Fednav Limited, announced an order for 12 ballast water treatment systems to equip its ships currently under construction. This makes Fednav the first shipping company in Canada and the Great Lakes to announce the installation of ballast water treatment systems, well before the regulatory requirement. "Our company is committed to stimulating trade and enhancing Canada’s economy while protecting the Great Lakes against the introduction and spread of aquatic invasive species,” said Paul Pathy, President and Co-CEO of Fednav Limited. “After extensive analysis and testing, we are confident that the technology we are choosing is an affordable and effective means to ensure that Canada meets its ballast water requirements. We are proud to be leading the way, along with government and industry partners, in establishing a level playing field for the Canadian, US, and international fleets to operate together in the Great Lakes region.” Developed by JFE Engineering Corporation, Japan, the BallastAce system will be installed on Fednav’s new lakers and will be effective in both fresh and salt water. BallastAce operates through a sophisticated filter and sodium hypochlorite injection mechanism in the ship's ballast system. Fednav chose this solution after years of testing. From the Federal Yukon (copper ions) ...

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Ecochlor presents BWTS project case study at CMA 2015

  Ballast water treatment technology developer Ecochlor Inc. presented a project case study at CMA Shipping 2015 in Stamford. The case study covered the retrofit of Ecochlor’s ballast water treatment system (BWTS) aboard the 2007-built ro/ro car carrier vessel M/V Green Bay following an order from International Shipholding Corporation (ISH) in 2013. ISH ordered Ecochlor systems for seven of its ships, including vehicle carriers and bulk carriers, to be installed between 2014 and 2016. Installation and commissioning aboard U.S.-flagged M/V Green Bay, the first ISH vessel to receive the BWTS (a 500 m3/hr system), was completed in 2014 by a ride on crew while the vessel remained in operation. Ecochlor’s scalable systems are unique in that they are the only BWTS to use chlorine dioxide (CIO2) to treat ballast water, as Ecochlor is the sole patent holder for this technology. Chlorine dioxide, not to be confused with chlorine, has been used for more than 60 years across a wide range of applications, including the treatment of drinking water, vegetables, etc. It is especially useful for ballast water treatment in that it is immediately effective on all organisms and bio-film, it does not form byproducts, and is not affected by organics, ...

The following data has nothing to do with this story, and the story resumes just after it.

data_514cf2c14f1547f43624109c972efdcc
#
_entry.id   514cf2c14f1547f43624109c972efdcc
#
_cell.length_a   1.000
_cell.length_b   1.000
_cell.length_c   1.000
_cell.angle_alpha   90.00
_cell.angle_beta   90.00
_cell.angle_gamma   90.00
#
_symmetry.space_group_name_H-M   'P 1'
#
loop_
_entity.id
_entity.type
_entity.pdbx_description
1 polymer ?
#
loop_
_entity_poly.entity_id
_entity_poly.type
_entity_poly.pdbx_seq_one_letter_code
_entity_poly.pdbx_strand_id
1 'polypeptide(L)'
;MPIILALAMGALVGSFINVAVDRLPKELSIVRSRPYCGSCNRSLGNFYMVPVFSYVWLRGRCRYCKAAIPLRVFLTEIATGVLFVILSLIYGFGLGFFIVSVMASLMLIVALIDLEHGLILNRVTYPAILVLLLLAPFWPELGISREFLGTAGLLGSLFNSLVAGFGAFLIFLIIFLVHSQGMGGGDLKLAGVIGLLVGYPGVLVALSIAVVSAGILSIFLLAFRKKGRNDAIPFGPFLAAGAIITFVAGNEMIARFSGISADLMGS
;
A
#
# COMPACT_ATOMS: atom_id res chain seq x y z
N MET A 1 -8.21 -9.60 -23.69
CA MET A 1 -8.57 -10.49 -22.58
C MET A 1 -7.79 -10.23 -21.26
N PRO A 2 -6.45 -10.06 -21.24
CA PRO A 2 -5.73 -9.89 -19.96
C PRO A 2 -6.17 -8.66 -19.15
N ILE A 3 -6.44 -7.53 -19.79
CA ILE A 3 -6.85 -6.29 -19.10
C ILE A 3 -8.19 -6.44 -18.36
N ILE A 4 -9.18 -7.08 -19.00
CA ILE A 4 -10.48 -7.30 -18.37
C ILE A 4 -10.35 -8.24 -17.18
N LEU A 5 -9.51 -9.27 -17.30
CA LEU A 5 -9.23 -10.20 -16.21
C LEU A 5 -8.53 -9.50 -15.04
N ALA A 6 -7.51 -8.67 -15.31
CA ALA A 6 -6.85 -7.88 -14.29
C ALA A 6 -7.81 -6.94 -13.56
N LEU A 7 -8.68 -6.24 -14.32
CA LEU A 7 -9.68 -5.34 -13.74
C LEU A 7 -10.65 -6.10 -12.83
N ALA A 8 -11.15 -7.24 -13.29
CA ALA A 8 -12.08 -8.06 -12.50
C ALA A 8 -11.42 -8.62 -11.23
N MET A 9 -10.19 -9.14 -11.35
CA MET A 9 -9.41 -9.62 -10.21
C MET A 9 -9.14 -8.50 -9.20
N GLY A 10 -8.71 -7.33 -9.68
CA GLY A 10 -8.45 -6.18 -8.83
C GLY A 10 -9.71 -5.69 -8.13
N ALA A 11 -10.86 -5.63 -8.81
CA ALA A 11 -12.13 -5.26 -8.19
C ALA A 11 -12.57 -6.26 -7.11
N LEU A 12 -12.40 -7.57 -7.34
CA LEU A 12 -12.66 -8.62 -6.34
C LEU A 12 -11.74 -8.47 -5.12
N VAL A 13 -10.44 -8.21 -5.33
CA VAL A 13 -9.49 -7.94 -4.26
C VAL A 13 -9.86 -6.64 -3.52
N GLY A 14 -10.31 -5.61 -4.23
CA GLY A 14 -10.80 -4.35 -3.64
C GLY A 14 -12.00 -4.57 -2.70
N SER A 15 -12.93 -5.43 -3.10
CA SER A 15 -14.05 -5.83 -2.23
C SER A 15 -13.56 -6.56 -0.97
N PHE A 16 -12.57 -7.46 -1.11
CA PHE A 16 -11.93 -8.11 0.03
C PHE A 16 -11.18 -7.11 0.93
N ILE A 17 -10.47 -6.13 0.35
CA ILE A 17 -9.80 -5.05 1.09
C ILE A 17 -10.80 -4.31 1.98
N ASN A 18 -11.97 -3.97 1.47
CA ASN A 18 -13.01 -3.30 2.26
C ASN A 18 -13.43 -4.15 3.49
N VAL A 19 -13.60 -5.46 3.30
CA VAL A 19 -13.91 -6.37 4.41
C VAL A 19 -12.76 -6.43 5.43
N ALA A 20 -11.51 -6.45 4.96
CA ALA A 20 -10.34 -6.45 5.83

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GEA Westfalia books first UV BWTS order for cruise ship

  In January 2015, the business unit Mechanical Separation of GEA was awarded the first contract for equipping cruise liners with the UV ballast water treatment system BallastMaster marineX, powered by Trojan Marinex. The contract with a European shipyard comprises equipping two new vessels with one BallastMaster marineX each as well as an option for equipping a third cruise liner. The IMO-certified system with a throughput capacity of 500 m3/h features two-phase operation with mechanical pre-filtration and subsequent disinfection of the ballast water by UV treatment without using and generating chemicals. The scope of delivery also includes ten separators for fuel and lube oil treatment of the type OSE with CFR (Certified Flow Rate) and two ViscoBooster units for optimum fuel conditioning. With the cruise shipping business, GEA developed a new area of operation for UV ballast water treatment systems in September 2014 at the SMM, only three months after the launch of the innovative BallastMaster marine system, powered by Trojan Marinex. “The cruise industry has been booming without interruption for many years with the result of full order books at the shipyards. More than 30 new maritime cruise liners are expected to undock by the end of 2018. This ...

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ERMA FIRST presents first BWTS for operation in fresh water